I haven’t posted anything of substance for two months but today is Bi Visibility Day all over the world and a milestone in my world, as the first time I’ve marked the occasion as an openly bisexual person.
It’s also significant because a tweet thread by literary agent Abi Fellows on this day last year inspired me to come out publicly the way she has. I already admired and respected Abi – who has since become a wonderful friend – for her openness about embracing her bi identity in midlife, but her words a year ago made me realise how much it matters, to the LGBT+ community and society in general, to see bi people out in the world, getting on with our lives like anyone else. I’m not a fan of cute sayings but two spring to mind: one is you can’t be what you can’t see (well, you can but it’s a lot harder and lonelier) and the other is be the change you want to see.
Witnessing Abi and others be brave enough to do this made me want to do it but that wasn’t the only reason. As an author passionate about representation – my home territory being older women and female sexuality – it felt untenable for me not to be open about who I am in my own life*. But there are boundaries – none of us have to provide context, explanation or the lowdown on our private life as evidence. If someone tells me who they are, I take their word for it.
In sharing my decision and experience of coming out and being visible (which are not the same thing generally but closely linked in my case), it’s important to emphasize that these issues are different for everyone. It’s a uniquely personal and vulnerable situation; there is no right or easy way to do it, or not. Above all, nobody should feel shamed or pressured – you don’t have to be out or visible to be valid. I am acutely conscious of the social, economic and legal privileges that have made this an option for me where for many others it would be unthinkable.
The need for awareness-raising days like today is often questioned, usually from the standpoint of whatever the dominant majority is (hetero, white, etc). As it happens, bisexuality is particularly prone to invisibility and erasure, allowing the stigma and discrimination around it to go unchecked, which in turn makes it more difficult to come out (most bi people don’t). I’ve thought a lot about where the harmful stereotypes come from: fear of difference, the fact (we’ll admit) that bisexuality is difficult to get your head round, ignorance and deeply rooted social conditioning.
I am not going to dwell too much on these on a day of celebration. As this is a book blog, it’s the perfect moment to mention a ground-breaking book by psychologist Dr Julia Shaw which came out earlier this year: Bi – The hidden culture, history and science of bisexuality. This is by far the most validating and illuminating work I’ve read on the subject (and I’ve read tons) and to see it get so much mainstream coverage feels radical. If you have even the faintest interest, or (challenging you here) negative views about bisexuality not based on experience or proximity, I strongly recommend that you read it. For a start, Julia corrects the frequent misconception that bi means men or women when it means same or other. And she points out that many of the charges levelled at bi people concerning relationships, sexual behaviour, etc, are equally (ir)relevant in the general population. We’re all human first, and humans are complicated, conflicted – and fascinating.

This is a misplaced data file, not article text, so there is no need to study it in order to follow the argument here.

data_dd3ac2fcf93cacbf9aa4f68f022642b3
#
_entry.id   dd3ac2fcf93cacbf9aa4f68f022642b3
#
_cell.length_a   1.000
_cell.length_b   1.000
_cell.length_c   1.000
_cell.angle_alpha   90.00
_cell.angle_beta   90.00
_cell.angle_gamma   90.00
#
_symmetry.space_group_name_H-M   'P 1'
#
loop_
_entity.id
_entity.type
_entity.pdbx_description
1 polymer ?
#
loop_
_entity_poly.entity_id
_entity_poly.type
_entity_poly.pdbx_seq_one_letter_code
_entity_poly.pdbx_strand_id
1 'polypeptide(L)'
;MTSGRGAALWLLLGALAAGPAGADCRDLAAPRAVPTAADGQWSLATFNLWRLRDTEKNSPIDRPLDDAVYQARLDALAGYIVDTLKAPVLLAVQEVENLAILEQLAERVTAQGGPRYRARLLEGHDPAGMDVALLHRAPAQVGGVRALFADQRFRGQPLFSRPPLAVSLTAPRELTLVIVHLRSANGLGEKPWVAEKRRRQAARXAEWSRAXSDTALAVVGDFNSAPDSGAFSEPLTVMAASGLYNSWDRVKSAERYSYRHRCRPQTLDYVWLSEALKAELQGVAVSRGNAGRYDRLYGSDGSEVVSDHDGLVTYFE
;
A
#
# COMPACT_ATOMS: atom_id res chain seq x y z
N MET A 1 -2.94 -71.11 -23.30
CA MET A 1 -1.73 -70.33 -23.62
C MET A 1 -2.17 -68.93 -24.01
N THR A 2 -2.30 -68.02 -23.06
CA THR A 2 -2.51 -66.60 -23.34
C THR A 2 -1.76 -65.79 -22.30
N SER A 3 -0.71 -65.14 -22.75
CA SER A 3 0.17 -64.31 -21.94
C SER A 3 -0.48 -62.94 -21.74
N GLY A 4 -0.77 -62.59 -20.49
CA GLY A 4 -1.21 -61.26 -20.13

The last year has been an absolute revelation, changing the way I think and feel about almost everything, from myself to other people to the world in general. A few examples: I’d never noticed (of course I hadn’t) the presumption of heterosexuality in everyday life until I had to fight it. My experience of shifting sexuality, which had felt so isolating and confusing, is far from uncommon in women – a reason in itself to talk about it. A surprising number of women have casually (or perhaps not!) told me they’ve had sex with other women or want to, and there are way far more people who privately reject the strictures of social convention than I would ever have imagined.
Sticking your head above the parapet is another matter.
My younger son, who’s 20, asked what it was like for me coming out. (Seriously, the conversations I’ve had…) I’m not going to repeat our private discussion but I will give you an honest answer now. Having the freedom to own my identity and accept who I really am in every dimension has changed my life. It’s brought me intense joy – and pain, but I think those go together in any situation you show up to with your whole heart. It’s brought me extraordinary new people, friendships, experiences and a sense of belonging I might never have known. It has deepened my connection with my long-term partner and many friends I’ve known for years. I’m immensely grateful for the support and empathy I’ve received from so many people and especially to those like Abi and Julia and author Julie Cohen whose bi visibility has helped me to claim mine. Circling back to phrases, paying it forward sets my teeth on edge but I love the principle. I know for a fact that my decision to be visible has helped other bi/queer people because they’ve told me so.
The only line I recall verbatim from Abi’s tweets last year? Bisexuality is beautiful. It is. We are. Sending love and solidarity to everyone in this community – wherever you’re at with all this, I see you.
*You can read here how it took writing my novel Scent about a middle-aged bi woman to make me realise I am one – and you can imagine what it meant to me when it was longlisted for the 2022 Polari Prize for LGBT+ writing.